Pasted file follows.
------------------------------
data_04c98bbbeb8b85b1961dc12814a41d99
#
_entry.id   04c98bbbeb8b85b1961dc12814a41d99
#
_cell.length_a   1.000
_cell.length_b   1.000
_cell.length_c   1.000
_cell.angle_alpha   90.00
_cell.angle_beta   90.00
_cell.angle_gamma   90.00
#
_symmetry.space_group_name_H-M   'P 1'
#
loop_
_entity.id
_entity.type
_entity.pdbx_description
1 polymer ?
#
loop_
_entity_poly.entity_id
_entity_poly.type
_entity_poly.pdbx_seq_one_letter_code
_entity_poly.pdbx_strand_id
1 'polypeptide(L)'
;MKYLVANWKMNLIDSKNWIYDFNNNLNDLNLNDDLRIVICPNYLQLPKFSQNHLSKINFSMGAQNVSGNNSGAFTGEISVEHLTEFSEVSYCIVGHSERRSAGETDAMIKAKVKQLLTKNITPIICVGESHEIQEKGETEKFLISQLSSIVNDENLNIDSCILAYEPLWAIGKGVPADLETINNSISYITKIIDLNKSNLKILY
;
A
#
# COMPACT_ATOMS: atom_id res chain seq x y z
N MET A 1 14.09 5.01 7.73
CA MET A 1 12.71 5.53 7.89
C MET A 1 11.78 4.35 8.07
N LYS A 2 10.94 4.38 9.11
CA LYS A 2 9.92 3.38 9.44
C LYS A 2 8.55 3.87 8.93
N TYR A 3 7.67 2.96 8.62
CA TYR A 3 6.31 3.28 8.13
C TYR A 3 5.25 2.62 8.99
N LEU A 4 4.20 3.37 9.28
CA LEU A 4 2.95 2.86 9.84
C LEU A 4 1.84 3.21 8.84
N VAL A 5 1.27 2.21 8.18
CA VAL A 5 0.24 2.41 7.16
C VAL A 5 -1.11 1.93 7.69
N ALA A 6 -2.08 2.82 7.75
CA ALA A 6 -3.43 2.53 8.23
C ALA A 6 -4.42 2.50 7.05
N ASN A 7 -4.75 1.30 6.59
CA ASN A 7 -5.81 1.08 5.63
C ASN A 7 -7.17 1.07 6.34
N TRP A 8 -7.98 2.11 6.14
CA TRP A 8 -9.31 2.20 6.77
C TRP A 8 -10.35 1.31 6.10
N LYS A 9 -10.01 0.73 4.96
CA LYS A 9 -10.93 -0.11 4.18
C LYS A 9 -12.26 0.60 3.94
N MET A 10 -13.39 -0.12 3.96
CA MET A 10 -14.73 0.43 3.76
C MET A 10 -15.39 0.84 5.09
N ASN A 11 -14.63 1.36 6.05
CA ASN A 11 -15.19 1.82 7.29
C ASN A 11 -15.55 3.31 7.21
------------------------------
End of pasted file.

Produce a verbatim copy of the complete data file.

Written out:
data_04c98bbbeb8b85b1961dc12814a41d99
#
_entry.id   04c98bbbeb8b85b1961dc12814a41d99
#
_cell.length_a   1.000
_cell.length_b   1.000
_cell.length_c   1.000
_cell.angle_alpha   90.00
_cell.angle_beta   90.00
_cell.angle_gamma   90.00
#
_symmetry.space_group_name_H-M   'P 1'
#
loop_
_entity.id
_entity.type
_entity.pdbx_description
1 polymer ?
#
loop_
_entity_poly.entity_id
_entity_poly.type
_entity_poly.pdbx_seq_one_letter_code
_entity_poly.pdbx_strand_id
1 'polypeptide(L)'
;MKYLVANWKMNLIDSKNWIYDFNNNLNDLNLNDDLRIVICPNYLQLPKFSQNHLSKINFSMGAQNVSGNNSGAFTGEISVEHLTEFSEVSYCIVGHSERRSAGETDAMIKAKVKQLLTKNITPIICVGESHEIQEKGETEKFLISQLSSIVNDENLNIDSCILAYEPLWAIGKGVPADLETINNSISYITKIIDLNKSNLKILY
;
A
#
# COMPACT_ATOMS: atom_id res chain seq x y z
N MET A 1 14.09 5.01 7.73
CA MET A 1 12.71 5.53 7.89
C MET A 1 11.78 4.35 8.07
N LYS A 2 10.94 4.38 9.11
CA LYS A 2 9.92 3.38 9.44
C LYS A 2 8.55 3.87 8.93
N TYR A 3 7.67 2.96 8.62
CA TYR A 3 6.31 3.28 8.13
C TYR A 3 5.25 2.62 8.99
N LEU A 4 4.20 3.37 9.28
CA LEU A 4 2.95 2.86 9.84
C LEU A 4 1.84 3.21 8.84
N VAL A 5 1.27 2.21 8.18
CA VAL A 5 0.24 2.41 7.16
C VAL A 5 -1.11 1.93 7.69
N ALA A 6 -2.08 2.82 7.75
CA ALA A 6 -3.43 2.53 8.23
C ALA A 6 -4.42 2.50 7.05
N ASN A 7 -4.75 1.30 6.59
CA ASN A 7 -5.81 1.08 5.63
C ASN A 7 -7.17 1.07 6.34
N TRP A 8 -7.98 2.11 6.14
CA TRP A 8 -9.31 2.20 6.77
C TRP A 8 -10.35 1.31 6.10
N LYS A 9 -10.01 0.73 4.96
CA LYS A 9 -10.93 -0.11 4.18
C LYS A 9 -12.26 0.60 3.94
N MET A 10 -13.39 -0.12 3.96
CA MET A 10 -14.73 0.43 3.76
C MET A 10 -15.39 0.84 5.09
N ASN A 11 -14.63 1.36 6.05
CA ASN A 11 -15.19 1.82 7.29
C ASN A 11 -15.55 3.31 7.21